Here are the metropolitan areas with the top 20 rates of foreclosure from January to June 2007.
Las Vegas/Paradise, Nev.
Riverside/San Bernardino, Calif.
Fort Lauderdale, Fla.
Atlanta/Sandy Springs/Marietta, Ga.
Fort Worth/Arlington, Texas
Source: REALTOR® Online (08/14/2007)
With prices in many areas at a low ebb, it might make good financial sense for Baby Boomers to buy their retirement homes now, even if they're still years away from actually moving. They can find renters who will pay the bills until they're ready to live there.
Here’s some advice for people who are considering this strategy:
- Shop carefully. It's best to buy a home that can be rented for a rate that, after tax considerations, will cover the mortgage, real estate taxes, and insurance.
- Study up on housing trends. Ask the local or state planning department for demographic and economic data. The information can reveal facts that will influence whether or not to buy. For example, big companies going out of business or military base closings can be bad news.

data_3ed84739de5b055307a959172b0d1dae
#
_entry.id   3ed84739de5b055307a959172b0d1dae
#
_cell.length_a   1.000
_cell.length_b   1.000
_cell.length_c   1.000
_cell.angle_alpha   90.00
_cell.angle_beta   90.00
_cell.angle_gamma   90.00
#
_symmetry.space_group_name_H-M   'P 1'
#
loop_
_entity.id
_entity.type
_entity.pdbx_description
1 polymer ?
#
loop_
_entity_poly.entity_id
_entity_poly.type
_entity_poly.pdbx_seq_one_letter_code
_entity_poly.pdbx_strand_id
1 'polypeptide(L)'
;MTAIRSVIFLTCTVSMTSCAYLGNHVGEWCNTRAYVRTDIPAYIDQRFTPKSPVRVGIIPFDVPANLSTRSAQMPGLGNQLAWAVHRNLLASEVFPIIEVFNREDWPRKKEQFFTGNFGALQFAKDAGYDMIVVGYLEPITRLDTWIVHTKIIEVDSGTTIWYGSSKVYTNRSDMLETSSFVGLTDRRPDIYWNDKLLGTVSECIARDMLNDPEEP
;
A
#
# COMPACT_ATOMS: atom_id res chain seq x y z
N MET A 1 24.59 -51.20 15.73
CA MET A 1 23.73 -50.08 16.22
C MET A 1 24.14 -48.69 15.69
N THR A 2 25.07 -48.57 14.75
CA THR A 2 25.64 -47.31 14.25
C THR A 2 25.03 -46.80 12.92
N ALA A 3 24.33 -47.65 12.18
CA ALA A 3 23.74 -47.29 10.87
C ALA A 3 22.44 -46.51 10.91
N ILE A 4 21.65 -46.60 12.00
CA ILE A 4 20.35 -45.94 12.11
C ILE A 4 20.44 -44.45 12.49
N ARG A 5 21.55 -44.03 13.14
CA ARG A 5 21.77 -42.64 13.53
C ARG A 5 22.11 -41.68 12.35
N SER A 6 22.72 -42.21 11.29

- Don’t forget maintenance. Consider who’ll take care of the house in the owner’s absence. Property managers charge 6 percent to 15 percent of the monthly rent. Family members may be willing to do the job for free, but they could be ill equipped to do the job if the don't have any experience.
- Consider financing. Boomers with sufficient equity in their current homes can tap it to either buy their retirement home outright or secure a much lower mortgage rate compared with a loan at the rate often offered to buyers of investment property.
Source: The Washington Post, Belly L. Kass, Esq. (08/11/2007)
The latest survey taken by the National Association of Home Builders indicates that 56 percent of builders are now offering incentives, up from about 45 percent a year ago.
As home builders juice up their efforts to unload inventories, the most common incentives they're offering include paying two years of property taxes and insurance or several months of mortgage payments. Other popular incentives include basement and garage upgrades and the addition of pools. Plus, 15 to 20 percent off the purchase price is being given in many areas.